A Geology of School Reform
The Successive Restructurings of a School District
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Provides a rare look at how successive waves of educational reforms have interacted within a single school district.
A Geology of School Reform provides a rare look at how successive waves of reform have interacted within a single school district. Among the questions raised are: Which practices proved destructive to the learning of students and the morale of teachers? What innovations have practitioners kept despite changes in educational fashion?
The Cottonwood School District, which began as two rural schoolhouses in the early 1950s, is followed through the experiments of the 1960s; the back-to-basics movements of the 1970s; and the innovations of the 1980s. The successive waves of reform had different meanings for various professional and community groups within this culturally diverse district. Educators, enmeshed in the priorities of previous reforms, often resisted subsequent changes. Although the differences that arose between them and their communities sometimes required facilitators to assist communication, collaborative decision making has helped Cottonwood to deal with these changes.
Liane Brouillette is Assistant Professor of Educational Leadership and Cultural Studies at the University of Houston.
"As more and more states and school districts race to restructure, less and less thought is being given to what might best fit in specific contexts. This book has so much in it that conveys the deepness of the contexts of schools and the inappropriateness of fast solutions." -- H. Dickson Corbett, Independent Educational Researcher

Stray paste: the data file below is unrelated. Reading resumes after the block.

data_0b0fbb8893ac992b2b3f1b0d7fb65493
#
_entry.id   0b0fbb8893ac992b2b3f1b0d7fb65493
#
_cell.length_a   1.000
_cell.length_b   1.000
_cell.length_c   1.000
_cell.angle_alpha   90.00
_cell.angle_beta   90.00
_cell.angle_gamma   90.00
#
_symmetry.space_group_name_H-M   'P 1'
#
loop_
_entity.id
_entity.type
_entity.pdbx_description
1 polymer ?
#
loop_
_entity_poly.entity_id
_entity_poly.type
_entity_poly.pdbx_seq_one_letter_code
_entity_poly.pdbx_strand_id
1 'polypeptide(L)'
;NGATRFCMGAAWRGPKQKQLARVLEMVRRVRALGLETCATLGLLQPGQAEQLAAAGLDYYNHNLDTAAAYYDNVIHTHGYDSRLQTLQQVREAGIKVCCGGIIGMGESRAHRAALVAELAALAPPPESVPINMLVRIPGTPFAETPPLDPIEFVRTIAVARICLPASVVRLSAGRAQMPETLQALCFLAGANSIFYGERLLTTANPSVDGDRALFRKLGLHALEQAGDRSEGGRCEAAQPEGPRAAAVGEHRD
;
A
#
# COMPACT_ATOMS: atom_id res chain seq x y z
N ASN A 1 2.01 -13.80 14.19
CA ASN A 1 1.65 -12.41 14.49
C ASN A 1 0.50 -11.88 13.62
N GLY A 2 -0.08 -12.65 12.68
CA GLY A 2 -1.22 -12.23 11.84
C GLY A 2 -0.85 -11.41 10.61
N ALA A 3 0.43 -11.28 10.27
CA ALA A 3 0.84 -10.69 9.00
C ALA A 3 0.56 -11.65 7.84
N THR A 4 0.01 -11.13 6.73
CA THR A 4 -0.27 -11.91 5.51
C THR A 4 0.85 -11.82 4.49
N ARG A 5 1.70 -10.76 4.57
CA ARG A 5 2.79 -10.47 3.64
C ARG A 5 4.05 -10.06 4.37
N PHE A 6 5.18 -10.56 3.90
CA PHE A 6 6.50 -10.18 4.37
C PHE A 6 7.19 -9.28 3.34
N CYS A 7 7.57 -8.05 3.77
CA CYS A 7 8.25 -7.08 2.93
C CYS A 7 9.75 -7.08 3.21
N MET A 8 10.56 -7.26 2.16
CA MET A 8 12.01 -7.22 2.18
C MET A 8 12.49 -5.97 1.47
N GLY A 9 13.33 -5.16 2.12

"By using a multi-level perspective, this book avoids a common current problem--treating school reform in a vacuum. It provides an empirical investigation of how school reform is affected by the nested quality of schools in districts and societal contexts.
"The finding that site-based decision making was valuable in this district context does not remove the fact that schools, classrooms, and the larger district are vulnerable to larger societal pressures. While this does not seem--on the surface--to be particularly profound, it is an important insight in an age when schools are treated as isolated entities." -- Gary M. Crow, Louisiana State University